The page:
Wanstead Flats and D Day – 80th anniversary

Thursday 6 June 2024

80 years ago, allied troops staged the biggest seaborne invasion in military history, landing thousands of soldiers on the beaches of Normandy. The liberation of Europe had begun.

Our part of east London played a role in the D Day operations. Throughout the war, Wanstead Flats was the scene of military activity, with anti-aircraft guns, barrage balloons, and a radar array part of London’s defences against the Luftwaffe. 

Anti-aircraft battery on Wanstead Flats

The anti-aircraft defences meant that the Flats and the surrounding area were frequent targets of German bombing, and some houses in the area still bear the scars of war.

Wanstead Park Avenue after an air raid

In the summer of 1944, the Flats became a muster point for troops joining the invasion force. On the 50th anniversary of D Day in 1994, one veteran remembered how they found out they were on their way to France. On 28th May, he received his pay packet in French francs. “That told us where we were going” he recalled, but from then on everyone was confined to barracks. An elaborate operation was underway to persuade the Germans that the invasion would be much further east than Normandy in the Pas de Calais. Secrecy was vital to maintain the deception.

From early June troops moved from Wanstead Flats to the Royal Docks to board ships joining the invasion fleet.  A huge convoy of army vehicles was also assembled, and a resident of Latimer Road just south of Wanstead Flats remembers seeing the streets filled with army vehicles as a little girl. Another local resident recalled that after the Americans arrived, their heavy artillery was to be seen along Capel Road. Then overnight, they were gone, on their way to France.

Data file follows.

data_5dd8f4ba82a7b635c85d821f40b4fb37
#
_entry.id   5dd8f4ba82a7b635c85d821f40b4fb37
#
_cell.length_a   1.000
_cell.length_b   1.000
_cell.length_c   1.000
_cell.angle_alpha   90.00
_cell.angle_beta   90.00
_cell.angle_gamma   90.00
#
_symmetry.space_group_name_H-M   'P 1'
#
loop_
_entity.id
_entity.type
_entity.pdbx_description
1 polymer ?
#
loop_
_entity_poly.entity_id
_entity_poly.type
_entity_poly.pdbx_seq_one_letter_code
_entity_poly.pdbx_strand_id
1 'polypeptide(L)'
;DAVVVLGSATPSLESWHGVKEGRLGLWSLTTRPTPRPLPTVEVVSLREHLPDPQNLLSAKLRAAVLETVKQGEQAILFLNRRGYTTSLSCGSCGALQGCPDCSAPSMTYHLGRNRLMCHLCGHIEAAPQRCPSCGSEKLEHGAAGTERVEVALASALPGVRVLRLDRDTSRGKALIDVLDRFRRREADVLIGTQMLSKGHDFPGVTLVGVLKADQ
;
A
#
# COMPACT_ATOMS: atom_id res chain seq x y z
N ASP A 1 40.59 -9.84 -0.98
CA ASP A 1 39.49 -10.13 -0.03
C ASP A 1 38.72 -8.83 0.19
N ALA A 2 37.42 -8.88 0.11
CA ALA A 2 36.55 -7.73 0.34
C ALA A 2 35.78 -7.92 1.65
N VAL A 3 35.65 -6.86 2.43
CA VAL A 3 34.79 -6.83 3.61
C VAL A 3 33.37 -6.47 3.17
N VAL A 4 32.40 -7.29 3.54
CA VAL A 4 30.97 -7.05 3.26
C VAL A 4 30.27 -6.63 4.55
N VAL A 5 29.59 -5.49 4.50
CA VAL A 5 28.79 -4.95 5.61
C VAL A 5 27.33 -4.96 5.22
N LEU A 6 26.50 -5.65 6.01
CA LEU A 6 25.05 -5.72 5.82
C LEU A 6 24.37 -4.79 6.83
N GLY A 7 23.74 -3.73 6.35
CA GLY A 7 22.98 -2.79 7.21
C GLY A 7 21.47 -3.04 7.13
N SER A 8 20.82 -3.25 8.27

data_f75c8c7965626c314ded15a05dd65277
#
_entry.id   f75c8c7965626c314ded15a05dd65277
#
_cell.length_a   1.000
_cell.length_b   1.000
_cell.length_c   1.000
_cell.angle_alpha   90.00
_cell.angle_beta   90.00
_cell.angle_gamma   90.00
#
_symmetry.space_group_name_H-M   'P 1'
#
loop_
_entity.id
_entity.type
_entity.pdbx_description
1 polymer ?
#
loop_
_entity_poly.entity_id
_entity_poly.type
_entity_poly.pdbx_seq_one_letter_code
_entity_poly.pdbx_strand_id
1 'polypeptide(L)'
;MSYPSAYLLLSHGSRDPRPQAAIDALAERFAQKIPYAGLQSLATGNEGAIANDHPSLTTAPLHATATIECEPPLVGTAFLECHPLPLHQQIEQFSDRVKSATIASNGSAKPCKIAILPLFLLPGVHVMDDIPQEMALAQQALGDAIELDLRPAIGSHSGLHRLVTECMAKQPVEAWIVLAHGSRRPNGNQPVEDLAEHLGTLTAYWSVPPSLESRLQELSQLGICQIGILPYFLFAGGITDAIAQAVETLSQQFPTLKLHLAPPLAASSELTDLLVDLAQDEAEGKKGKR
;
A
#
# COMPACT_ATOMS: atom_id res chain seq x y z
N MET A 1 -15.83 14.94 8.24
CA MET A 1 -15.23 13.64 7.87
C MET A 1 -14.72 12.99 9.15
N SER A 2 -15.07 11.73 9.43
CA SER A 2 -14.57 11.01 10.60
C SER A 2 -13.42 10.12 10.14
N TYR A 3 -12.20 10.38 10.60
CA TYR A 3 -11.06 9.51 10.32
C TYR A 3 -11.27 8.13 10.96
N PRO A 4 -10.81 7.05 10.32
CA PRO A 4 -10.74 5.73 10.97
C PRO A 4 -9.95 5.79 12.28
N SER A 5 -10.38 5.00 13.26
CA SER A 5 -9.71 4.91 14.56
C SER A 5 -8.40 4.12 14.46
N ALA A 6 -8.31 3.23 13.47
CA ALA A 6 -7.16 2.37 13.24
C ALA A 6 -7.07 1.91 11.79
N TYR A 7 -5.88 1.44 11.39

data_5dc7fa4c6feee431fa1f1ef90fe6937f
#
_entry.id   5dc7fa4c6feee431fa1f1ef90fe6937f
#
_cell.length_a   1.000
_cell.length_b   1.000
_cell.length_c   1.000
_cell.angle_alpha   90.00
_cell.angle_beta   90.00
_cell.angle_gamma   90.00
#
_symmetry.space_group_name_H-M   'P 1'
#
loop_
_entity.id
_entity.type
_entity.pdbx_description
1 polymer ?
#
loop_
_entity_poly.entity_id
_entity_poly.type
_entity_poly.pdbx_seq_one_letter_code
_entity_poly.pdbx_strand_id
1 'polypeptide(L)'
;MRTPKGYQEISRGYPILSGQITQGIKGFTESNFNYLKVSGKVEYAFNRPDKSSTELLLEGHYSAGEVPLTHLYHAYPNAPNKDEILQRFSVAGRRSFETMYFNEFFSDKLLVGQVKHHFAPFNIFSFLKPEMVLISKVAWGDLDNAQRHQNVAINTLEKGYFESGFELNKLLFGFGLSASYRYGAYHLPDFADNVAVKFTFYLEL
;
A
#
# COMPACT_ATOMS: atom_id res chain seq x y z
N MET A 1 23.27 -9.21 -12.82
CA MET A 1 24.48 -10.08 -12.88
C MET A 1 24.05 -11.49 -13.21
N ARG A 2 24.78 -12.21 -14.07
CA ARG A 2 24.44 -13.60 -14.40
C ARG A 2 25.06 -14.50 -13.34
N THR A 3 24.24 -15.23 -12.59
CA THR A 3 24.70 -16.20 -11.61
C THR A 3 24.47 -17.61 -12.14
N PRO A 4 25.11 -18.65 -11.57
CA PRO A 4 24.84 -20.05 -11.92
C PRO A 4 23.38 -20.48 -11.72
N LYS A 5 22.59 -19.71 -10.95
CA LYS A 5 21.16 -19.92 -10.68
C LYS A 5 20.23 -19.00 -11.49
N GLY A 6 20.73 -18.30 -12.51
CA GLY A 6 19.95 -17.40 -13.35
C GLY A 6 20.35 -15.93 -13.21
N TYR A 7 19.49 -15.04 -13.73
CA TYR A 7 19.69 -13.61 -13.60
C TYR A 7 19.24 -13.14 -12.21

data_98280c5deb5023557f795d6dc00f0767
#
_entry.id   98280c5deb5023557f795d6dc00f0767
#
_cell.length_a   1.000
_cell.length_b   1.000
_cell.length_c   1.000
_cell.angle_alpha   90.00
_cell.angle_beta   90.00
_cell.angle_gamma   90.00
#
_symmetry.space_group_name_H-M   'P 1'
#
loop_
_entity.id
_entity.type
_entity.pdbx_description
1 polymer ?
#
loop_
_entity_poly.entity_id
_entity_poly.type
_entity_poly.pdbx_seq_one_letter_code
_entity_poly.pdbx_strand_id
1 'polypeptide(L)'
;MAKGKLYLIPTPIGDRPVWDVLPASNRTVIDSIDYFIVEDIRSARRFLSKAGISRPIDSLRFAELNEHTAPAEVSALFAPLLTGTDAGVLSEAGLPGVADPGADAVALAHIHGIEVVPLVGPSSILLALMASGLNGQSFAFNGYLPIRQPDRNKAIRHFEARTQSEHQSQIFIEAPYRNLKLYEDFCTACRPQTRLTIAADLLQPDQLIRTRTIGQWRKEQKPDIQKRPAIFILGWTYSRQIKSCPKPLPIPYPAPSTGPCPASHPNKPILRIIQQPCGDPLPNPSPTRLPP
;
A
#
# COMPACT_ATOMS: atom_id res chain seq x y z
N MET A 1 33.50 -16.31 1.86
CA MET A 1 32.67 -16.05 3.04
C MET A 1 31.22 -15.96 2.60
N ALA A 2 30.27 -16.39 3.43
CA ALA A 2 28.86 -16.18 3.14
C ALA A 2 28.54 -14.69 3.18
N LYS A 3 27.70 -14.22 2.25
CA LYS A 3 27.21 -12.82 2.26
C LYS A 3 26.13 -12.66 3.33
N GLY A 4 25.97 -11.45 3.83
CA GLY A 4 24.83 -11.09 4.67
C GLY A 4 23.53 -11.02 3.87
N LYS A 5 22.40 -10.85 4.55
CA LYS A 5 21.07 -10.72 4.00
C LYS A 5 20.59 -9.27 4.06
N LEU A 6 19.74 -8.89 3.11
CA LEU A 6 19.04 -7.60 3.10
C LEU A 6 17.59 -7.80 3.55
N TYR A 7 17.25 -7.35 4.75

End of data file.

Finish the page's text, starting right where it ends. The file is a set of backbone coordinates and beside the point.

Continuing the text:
Field guns and ammunition in East Ham High Street North, heading from Wanstead Flats to the Royal Docks

Throughout the summer, troops passed through the area to join the invasion force. Then, later in 1944, German troops began to arrive on Wanstead Flats – as prisoners of war. A small camp opened just south of Lake House Road, which housed some of the hundreds of thousands of troops captured in the months after D-Day.

Little remains of the wartime installations on the Flats, but it is possible to see one of the mess huts used by the crews of the anti-aircraft batteries. It is next to the changing rooms on Aldersbrook Road, now used as a store by the City of London ground staff. A peacetime use for a wartime installation. 

The hut used by anti-aircraft crews in World War II is now a store used by the City of London. It is on Aldersbrook Road between the changing rooms & the Esso filling station



1 comment:

  1. We lived at 94 Capel Road.As a six year old I remember the army camp opposite on the flats around D-Day time.,especially standing outside The Golden Fleece with my Mum,Aunt and Uncle and being given handful of coins by a soldier who I guess wouldn’t have needed them in France!


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